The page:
If you smoke a pack of cigarettes a day, you may find that you have insomnia, or difficulty sleeping. The effects of smoking on sleep are pronounced because the stimulant of nicotine and induced release of adrenaline affect natural sleep cycles. Several studies show that the sleep is not as deep as normal, so the restorative benefits are reduced. Gradually, this will build into a sleep debt, where you feel so tired that you forget what it feels like to actually not be tired.
Did you know that the effects of smoking on sleep include snoring, which can start, or be made worse through smoking? That’s what a congested nose and throat does for you, not to mention swelling of the mucus membranes lining the throat and air passages. Because the lungs aren’t as efficient as a non-smoking pair, you may also wake briefly to gasp for oxygen, many times during the night. These awakenings aren’t always enough for you to realise it is happening, but certainly enough to break the ongoing pattern of sleep cycles.
Effects of Smoking on Sleep: Fragmented sleep
Every time you wake during the night, regardless of how quickly you go back to sleep (even if you weren’t even awake long enough to realise it) it costs you about ten minutes of sleep time. This is because deep sleep takes time to develop. So if you wake 6 times in the night, you may have lost the equivalent of an hour’s sleep. If you or a partner snore, or you live near noisy traffic, you may be more tired than you realise.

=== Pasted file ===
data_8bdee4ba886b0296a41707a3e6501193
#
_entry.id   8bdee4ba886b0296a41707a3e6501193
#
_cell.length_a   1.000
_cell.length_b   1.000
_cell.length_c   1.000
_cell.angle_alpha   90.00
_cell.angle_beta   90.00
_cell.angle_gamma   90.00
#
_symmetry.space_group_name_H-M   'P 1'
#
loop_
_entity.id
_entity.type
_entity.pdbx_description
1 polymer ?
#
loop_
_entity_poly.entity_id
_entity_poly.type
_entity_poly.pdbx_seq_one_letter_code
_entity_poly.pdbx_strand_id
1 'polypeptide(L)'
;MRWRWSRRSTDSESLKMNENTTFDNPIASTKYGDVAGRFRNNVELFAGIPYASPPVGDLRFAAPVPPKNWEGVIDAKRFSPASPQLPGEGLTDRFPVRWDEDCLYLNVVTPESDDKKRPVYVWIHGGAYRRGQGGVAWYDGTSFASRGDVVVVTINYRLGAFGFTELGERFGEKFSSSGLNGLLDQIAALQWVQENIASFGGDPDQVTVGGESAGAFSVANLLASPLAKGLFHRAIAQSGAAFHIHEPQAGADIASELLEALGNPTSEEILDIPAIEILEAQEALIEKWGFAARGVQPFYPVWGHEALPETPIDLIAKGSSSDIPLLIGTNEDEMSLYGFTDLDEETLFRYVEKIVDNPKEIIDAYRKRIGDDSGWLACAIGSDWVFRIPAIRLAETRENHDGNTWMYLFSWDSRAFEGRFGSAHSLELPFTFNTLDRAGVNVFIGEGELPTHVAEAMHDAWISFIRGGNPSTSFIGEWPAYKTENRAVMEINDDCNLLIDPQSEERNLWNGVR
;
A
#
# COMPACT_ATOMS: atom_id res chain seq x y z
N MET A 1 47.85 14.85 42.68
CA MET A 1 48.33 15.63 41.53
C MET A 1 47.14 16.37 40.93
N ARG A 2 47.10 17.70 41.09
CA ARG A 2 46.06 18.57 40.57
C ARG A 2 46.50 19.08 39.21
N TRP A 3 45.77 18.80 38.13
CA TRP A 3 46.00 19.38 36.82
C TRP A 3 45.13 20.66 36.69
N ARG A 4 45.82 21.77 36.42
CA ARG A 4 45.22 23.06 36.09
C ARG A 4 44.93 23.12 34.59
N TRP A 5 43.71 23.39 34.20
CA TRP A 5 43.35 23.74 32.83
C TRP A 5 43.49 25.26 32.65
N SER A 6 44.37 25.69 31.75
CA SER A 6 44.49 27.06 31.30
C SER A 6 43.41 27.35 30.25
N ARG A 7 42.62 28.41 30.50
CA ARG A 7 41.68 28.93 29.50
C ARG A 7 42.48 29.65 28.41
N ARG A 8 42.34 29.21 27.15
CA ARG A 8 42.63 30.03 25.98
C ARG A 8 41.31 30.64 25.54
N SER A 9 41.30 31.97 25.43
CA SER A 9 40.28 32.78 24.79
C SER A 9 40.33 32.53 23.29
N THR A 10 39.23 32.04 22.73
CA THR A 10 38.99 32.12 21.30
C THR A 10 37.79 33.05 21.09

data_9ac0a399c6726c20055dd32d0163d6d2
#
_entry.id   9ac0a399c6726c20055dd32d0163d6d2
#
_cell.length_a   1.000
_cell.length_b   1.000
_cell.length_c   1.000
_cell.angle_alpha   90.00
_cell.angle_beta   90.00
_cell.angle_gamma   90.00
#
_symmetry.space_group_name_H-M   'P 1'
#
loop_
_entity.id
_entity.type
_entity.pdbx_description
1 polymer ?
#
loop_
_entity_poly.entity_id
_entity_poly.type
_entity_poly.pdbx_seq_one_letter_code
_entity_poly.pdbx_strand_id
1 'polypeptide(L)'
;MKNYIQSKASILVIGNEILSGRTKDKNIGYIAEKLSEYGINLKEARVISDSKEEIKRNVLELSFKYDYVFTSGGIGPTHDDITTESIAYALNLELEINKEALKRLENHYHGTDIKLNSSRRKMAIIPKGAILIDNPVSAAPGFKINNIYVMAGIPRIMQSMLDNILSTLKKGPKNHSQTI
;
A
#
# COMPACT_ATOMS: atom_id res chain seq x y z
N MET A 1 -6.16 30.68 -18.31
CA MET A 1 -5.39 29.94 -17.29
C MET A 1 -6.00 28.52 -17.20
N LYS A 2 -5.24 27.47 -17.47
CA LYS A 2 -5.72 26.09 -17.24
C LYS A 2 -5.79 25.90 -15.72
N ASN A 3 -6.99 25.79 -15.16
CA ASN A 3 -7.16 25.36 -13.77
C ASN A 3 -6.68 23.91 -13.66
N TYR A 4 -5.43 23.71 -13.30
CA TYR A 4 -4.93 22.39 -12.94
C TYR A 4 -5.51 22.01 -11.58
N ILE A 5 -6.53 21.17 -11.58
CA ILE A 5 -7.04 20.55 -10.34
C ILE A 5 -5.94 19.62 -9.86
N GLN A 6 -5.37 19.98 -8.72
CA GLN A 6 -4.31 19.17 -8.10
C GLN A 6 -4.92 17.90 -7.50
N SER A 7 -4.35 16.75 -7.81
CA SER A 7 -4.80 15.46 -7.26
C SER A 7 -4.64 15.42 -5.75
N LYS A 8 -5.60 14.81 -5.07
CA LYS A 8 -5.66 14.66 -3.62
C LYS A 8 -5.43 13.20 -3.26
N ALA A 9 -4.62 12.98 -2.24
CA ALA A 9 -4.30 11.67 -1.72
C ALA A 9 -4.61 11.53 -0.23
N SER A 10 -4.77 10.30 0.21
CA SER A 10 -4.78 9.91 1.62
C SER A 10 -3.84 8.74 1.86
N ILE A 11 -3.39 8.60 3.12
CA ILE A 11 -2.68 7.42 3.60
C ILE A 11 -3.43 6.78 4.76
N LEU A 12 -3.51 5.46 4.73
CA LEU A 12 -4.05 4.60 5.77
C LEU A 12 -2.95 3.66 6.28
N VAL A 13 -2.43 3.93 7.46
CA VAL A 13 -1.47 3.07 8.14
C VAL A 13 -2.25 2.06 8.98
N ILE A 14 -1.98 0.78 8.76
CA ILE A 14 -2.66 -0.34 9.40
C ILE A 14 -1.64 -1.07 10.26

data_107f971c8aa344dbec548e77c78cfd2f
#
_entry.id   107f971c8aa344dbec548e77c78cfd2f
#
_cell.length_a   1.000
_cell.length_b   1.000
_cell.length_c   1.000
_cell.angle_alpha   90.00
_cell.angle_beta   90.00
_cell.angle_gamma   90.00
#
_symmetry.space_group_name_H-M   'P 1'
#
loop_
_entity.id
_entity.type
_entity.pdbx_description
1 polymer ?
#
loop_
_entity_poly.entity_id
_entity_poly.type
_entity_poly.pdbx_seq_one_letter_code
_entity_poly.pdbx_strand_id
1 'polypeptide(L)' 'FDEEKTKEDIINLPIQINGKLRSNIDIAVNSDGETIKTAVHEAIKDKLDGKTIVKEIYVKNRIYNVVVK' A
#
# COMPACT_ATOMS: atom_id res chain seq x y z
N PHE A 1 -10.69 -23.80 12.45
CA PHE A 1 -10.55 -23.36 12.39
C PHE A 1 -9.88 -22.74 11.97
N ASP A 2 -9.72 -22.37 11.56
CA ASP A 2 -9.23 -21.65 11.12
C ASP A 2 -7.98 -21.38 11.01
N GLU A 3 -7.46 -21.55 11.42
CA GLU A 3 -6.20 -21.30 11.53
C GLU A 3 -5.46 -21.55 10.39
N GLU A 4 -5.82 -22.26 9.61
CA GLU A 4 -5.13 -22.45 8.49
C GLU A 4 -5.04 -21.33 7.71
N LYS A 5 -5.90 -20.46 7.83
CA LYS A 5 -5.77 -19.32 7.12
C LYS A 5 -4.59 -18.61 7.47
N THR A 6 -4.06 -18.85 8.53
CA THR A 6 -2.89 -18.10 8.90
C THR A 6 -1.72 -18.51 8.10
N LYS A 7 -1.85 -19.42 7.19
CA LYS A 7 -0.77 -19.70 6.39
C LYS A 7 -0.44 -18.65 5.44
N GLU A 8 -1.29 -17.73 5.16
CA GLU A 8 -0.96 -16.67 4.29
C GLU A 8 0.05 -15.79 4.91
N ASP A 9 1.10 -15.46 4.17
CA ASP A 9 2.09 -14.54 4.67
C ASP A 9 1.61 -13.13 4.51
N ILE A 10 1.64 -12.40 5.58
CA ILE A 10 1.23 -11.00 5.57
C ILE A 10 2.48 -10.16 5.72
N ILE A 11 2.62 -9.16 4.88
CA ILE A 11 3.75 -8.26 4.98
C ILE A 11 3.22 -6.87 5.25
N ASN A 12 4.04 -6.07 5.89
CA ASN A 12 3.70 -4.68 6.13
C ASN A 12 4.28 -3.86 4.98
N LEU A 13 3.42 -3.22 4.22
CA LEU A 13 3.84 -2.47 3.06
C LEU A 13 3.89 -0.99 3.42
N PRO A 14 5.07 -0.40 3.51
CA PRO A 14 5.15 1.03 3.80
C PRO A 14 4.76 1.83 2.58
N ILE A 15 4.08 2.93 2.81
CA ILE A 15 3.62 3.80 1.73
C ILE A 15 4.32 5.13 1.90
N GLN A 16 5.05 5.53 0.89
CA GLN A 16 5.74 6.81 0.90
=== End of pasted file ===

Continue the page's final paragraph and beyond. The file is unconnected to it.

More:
Effects of Smoking on sleep for Infants
If you are pregnant, you may already know that nicotine can affect the growing foetus. Something less well known, is that it also enters breast milk. Studies show that infants whose mothers smoke are twice as likely to have difficulty sleeping as infants of non-smoking mothers. For those who do not breast feed, passive smoking also contributes to infants sleep problems. And then you lose more sleep because the kids keep you awake.
Quit Smoking to improve your Quality of Sleep
When you quit smoking, deep sleep increases again, as it is now able to catch up. This may feel like a nice lie-in after a few late nights, even though the length of sleeping is the same. Brain wave recordings show a marked increase in slow-wave (deep) sleep in quitters, a good improvement. And like a lie-in, despite catching up on more deep sleep, you can strangely feel even more tired the next day. This is only temporary though. It is also probably due to the lack of stimulating nicotine, which tries in vain to hide your normal tiredness.